Vinyl is an upcoming television series that will, for Americans, air on the cable/satellite network HBO in 2016. It is yet to get a deal with any U.K. networks but expect it to be on either BBC Two or Channel 4, as they have been the previous ‘big hitters’ with regard to HBO shows, unless of course it goes onto something like Sky Atlantic like HBO’s most recent drama Game of Thrones. So what’s the deal with the undeniably brilliantly titled Vinyl?
Well, firstly, it’s an HBO show, which is almost always a good sign. From Band of Brothers to The Sopranos, The Wire to Game of Thrones, the HBO network has a number of excellent, well-received series under its belt, both commercially and critically. It is clear therefore, that they have something of a knack for choosing good quality programmes to broadcast. Furthermore, speaking of The Sopranos, the creator of Vinyl, Terence Winter, was a producer and occasional writer on the show, penning some of the show’s most-loved episodes (University, Pine Barrens, Long Term Parking to name but a few). Winter also created another successful HBO crime drama – Boardwalk Empire, and again was both a producer and occasional writer for the show. He most recently wrote the screenplay for The Wolf of Wall Street, a film the screenplay of which was praised almost unanimously, gaining both a BAFTA and Oscar nomination for Best Adapted Screenplay.
The series will be produced by Martin Scorsese and Mick Jagger.
The Wolf of Wall Street brings us nicely onto Martin Scorsese – he, as he did with Boardwalk Empire, will serve as executive producer, alongside Mick Jagger, who most recently produced the James Brown biopic Get on Up, so with this, and his obvious background with The Rolling Stones, he’s no stranger to the 1970s music world. Scorsese himself directed the first episode, and it certainly seems to be a winning combination. Vinyl follows a New York music executive in the late 1970s, and in a way, do you need any more information than that to want to watch it? If so, it probably won’t be your cup of tea, but just consider the sheer diversity of flourishing musical genres in the 1970s; rock and roll, funk and groove, disco, the emergence of glam rock, the emergence of synth-heavy pop and dance/trance, the list is endless, and this could mean that the show has potential for a very long run. This, with the added benefits of the above should mean that Vinyl is a success, or at the very least an interesting watch.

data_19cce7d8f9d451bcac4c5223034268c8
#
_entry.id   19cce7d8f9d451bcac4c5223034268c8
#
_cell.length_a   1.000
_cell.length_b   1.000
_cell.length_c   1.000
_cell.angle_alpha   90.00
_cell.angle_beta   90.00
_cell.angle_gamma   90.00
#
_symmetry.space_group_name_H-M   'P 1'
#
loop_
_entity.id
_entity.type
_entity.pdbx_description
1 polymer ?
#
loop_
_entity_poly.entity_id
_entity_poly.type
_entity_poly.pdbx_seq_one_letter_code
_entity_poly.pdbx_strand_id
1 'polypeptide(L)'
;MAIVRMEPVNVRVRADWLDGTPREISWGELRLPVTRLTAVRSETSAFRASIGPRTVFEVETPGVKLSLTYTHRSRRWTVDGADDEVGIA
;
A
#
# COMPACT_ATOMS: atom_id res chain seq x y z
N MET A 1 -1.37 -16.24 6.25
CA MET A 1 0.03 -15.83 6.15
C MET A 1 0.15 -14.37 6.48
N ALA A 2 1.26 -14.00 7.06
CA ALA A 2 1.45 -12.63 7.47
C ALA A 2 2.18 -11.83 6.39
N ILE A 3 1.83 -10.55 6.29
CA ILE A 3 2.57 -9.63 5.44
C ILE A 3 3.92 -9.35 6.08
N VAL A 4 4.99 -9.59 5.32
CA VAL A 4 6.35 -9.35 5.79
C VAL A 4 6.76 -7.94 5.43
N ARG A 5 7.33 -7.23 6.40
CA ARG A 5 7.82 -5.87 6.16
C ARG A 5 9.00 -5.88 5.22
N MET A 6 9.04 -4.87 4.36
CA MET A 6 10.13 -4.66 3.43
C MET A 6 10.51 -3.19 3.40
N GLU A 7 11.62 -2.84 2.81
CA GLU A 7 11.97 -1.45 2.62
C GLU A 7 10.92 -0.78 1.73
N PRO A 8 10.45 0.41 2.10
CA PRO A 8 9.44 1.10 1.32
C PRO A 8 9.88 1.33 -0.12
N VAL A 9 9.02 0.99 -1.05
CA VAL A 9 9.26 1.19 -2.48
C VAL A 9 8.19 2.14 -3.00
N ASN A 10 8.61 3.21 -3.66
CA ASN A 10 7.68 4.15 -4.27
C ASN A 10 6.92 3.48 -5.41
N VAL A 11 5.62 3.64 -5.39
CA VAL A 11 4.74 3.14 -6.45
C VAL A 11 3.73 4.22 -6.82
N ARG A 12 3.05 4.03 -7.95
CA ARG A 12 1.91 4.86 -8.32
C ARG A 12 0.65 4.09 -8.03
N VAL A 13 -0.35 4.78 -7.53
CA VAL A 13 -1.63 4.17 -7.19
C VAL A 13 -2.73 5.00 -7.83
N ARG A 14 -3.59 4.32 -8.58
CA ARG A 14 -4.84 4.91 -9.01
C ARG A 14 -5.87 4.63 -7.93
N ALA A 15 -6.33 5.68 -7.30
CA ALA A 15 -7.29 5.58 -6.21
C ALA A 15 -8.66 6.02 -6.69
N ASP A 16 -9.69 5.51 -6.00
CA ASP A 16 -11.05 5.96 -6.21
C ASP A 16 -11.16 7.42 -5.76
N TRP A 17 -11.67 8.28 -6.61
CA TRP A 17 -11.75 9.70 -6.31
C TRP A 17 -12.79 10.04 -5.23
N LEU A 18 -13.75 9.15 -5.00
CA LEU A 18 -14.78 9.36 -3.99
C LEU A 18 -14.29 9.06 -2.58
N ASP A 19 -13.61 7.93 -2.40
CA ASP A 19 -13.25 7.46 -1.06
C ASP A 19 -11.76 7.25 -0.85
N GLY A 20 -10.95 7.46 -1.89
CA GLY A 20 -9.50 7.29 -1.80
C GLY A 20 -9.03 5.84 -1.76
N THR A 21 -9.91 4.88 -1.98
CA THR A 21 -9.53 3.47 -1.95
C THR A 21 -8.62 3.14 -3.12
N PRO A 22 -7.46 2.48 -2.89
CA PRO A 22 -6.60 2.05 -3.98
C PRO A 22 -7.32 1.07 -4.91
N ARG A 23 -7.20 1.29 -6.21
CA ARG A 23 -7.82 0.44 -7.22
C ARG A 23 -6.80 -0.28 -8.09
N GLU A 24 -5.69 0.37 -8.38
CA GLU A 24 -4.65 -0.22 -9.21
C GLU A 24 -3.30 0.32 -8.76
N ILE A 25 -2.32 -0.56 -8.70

Add to this a strong cast headed up by Bobby Canavale’s Richie Finestra, who from the teaser appears to be our main character, alongside many other previous members of the casts of Boardwalk Empire, The Wolf of Wall Street and even Inside Llewyn Davis, carrying on with the musical theme there. Olivia Wilde also has a role, perhaps as either Richie’s wife or relative, as from the cast lists we can see that her character shares the same surname. Juno Temple is also listed as being in all eight episodes, which is certainly no bad thing. The rest of the cast also looks to be fantastically diverse, both ethnically (and gender-wise too), and in terms of their previous works, all of which should result in a perfect blend of what the 1970s music scene was; a massive mess of regions, cultures, languages, genres etc. that resulted in some of the best music ever produced.
The show appears as though it will have a certain depth too, as well as being enthralling and entertaining. The teaser seems to hint at some drug-related storylines, so the exploration of addiction could be an interesting addition to the strands of the plot in and amongst the euphoria of the music production scene, and Vinyl could even dare to tackle some of the racist and sexist attitudes of the time, which could only be a good thing, providing it’s done sensitively and maturely, rather than simply replicating these. But given HBO, and indeed Terence Winter’s history with this, if touched-upon this is likely to be incredibly effective satire, and we’ll end up hating the characters in which these traits appear.
So in short, Vinyl looks like it could be fantastic; it’s set in one of, if not the greatest decade in music history, has a proven creator and writer in Terence Winter, a great cast alongside a broad plot that has the seeds sewn to be phenomenal, all whilst being produced by Martin Scorsese and Mick Jagger of all people, to be broadcast on HBO. Vinyl is one to watch.
By Oliver Rowe